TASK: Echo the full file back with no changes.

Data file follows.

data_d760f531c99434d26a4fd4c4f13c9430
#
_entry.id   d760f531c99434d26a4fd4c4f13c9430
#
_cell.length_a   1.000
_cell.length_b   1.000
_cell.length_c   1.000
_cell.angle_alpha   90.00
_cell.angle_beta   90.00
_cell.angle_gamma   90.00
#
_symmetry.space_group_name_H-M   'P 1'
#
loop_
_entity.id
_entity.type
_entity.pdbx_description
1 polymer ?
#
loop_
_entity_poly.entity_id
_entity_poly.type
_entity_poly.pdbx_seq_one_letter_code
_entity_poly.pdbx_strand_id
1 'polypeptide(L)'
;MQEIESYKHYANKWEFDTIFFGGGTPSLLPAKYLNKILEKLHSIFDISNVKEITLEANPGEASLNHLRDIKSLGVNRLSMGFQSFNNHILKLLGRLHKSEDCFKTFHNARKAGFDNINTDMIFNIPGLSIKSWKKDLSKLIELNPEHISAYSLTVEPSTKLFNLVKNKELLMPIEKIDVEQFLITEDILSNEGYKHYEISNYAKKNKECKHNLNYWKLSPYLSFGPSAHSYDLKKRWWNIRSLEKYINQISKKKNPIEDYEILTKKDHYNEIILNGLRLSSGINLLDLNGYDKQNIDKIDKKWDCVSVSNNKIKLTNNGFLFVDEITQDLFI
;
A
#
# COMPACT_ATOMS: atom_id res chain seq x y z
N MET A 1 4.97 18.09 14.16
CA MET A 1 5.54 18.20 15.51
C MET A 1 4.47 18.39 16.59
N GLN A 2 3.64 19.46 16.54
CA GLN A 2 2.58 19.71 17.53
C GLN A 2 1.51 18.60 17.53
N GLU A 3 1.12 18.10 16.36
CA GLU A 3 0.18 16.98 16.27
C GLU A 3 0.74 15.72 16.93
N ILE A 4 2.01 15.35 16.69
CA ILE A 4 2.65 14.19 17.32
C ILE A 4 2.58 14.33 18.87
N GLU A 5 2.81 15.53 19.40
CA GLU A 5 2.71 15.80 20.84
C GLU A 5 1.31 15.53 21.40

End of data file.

data_d760f531c99434d26a4fd4c4f13c9430
#
_entry.id   d760f531c99434d26a4fd4c4f13c9430
#
_cell.length_a   1.000
_cell.length_b   1.000
_cell.length_c   1.000
_cell.angle_alpha   90.00
_cell.angle_beta   90.00
_cell.angle_gamma   90.00
#
_symmetry.space_group_name_H-M   'P 1'
#
loop_
_entity.id
_entity.type
_entity.pdbx_description
1 polymer ?
#
loop_
_entity_poly.entity_id
_entity_poly.type
_entity_poly.pdbx_seq_one_letter_code
_entity_poly.pdbx_strand_id
1 'polypeptide(L)'
;MQEIESYKHYANKWEFDTIFFGGGTPSLLPAKYLNKILEKLHSIFDISNVKEITLEANPGEASLNHLRDIKSLGVNRLSMGFQSFNNHILKLLGRLHKSEDCFKTFHNARKAGFDNINTDMIFNIPGLSIKSWKKDLSKLIELNPEHISAYSLTVEPSTKLFNLVKNKELLMPIEKIDVEQFLITEDILSNEGYKHYEISNYAKKNKECKHNLNYWKLSPYLSFGPSAHSYDLKKRWWNIRSLEKYINQISKKKNPIEDYEILTKKDHYNEIILNGLRLSSGINLLDLNGYDKQNIDKIDKKWDCVSVSNNKIKLTNNGFLFVDEITQDLFI
;
A
#
# COMPACT_ATOMS: atom_id res chain seq x y z
N MET A 1 4.97 18.09 14.16
CA MET A 1 5.54 18.20 15.51
C MET A 1 4.47 18.39 16.59
N GLN A 2 3.64 19.46 16.54
CA GLN A 2 2.58 19.71 17.53
C GLN A 2 1.51 18.60 17.53
N GLU A 3 1.12 18.10 16.36
CA GLU A 3 0.18 16.98 16.27
C GLU A 3 0.74 15.72 16.93
N ILE A 4 2.01 15.35 16.69
CA ILE A 4 2.65 14.19 17.32
C ILE A 4 2.58 14.33 18.87
N GLU A 5 2.81 15.53 19.40
CA GLU A 5 2.71 15.80 20.84
C GLU A 5 1.31 15.53 21.40